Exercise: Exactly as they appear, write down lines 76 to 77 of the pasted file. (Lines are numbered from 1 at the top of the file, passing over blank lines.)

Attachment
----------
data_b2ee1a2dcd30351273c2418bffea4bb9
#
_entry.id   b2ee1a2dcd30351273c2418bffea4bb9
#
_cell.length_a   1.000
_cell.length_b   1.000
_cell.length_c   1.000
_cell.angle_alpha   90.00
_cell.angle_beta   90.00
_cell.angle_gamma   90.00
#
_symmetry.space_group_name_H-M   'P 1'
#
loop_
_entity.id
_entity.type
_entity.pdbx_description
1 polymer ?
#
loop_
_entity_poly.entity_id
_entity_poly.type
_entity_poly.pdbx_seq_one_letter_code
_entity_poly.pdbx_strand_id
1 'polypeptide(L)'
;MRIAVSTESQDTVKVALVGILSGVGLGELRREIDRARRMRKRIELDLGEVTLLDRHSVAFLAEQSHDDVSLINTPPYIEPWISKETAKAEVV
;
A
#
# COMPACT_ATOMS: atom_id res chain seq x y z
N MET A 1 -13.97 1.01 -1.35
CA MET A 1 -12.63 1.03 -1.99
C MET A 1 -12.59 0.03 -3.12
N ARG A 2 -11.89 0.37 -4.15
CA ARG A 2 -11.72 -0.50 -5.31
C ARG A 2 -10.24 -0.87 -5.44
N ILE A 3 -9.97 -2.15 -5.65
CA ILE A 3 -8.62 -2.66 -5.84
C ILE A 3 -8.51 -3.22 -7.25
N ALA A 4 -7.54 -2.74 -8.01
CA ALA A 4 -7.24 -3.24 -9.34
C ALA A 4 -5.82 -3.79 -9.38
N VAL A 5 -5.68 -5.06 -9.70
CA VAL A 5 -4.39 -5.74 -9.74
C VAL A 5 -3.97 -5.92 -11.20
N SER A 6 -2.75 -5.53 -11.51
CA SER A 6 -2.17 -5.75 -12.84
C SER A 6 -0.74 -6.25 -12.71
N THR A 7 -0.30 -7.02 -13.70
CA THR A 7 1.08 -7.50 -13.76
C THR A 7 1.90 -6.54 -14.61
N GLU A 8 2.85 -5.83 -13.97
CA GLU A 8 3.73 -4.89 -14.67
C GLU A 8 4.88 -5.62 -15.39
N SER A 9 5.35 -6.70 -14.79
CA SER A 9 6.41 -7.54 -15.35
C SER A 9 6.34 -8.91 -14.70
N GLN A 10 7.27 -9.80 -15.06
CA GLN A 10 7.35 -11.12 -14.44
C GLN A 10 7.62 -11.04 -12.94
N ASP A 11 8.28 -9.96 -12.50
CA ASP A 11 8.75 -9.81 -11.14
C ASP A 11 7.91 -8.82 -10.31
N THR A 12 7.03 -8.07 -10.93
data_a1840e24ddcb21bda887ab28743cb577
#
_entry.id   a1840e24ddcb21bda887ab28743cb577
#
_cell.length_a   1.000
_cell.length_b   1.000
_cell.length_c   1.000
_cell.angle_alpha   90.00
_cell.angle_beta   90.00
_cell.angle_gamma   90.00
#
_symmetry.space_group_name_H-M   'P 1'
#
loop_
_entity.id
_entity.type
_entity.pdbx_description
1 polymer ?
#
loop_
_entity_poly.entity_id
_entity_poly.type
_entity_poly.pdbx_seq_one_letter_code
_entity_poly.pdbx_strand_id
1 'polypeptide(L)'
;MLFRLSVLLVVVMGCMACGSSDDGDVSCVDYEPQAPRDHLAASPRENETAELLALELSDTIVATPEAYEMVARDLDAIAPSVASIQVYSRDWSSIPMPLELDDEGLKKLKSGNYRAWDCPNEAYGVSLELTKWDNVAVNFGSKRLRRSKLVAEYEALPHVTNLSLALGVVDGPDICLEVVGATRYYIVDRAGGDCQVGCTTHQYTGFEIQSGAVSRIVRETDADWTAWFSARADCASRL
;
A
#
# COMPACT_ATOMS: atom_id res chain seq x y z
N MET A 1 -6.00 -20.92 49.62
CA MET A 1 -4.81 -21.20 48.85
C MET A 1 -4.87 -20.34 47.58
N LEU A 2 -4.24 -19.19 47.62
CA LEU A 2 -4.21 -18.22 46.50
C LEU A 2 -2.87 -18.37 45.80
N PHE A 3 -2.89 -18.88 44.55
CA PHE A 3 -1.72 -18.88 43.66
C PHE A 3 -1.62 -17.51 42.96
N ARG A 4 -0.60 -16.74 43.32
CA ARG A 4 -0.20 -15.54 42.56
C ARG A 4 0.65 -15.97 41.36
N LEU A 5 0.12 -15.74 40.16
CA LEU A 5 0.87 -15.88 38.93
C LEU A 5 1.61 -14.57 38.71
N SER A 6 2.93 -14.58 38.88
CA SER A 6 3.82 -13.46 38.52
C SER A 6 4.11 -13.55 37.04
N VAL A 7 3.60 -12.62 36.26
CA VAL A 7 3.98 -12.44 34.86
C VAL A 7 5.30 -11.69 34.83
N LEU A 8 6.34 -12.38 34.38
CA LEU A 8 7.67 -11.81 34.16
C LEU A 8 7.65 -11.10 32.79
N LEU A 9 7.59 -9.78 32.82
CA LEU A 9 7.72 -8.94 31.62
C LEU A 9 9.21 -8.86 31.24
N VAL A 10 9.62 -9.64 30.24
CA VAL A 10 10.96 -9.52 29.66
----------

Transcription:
_symmetry.space_group_name_H-M   'P 1'
#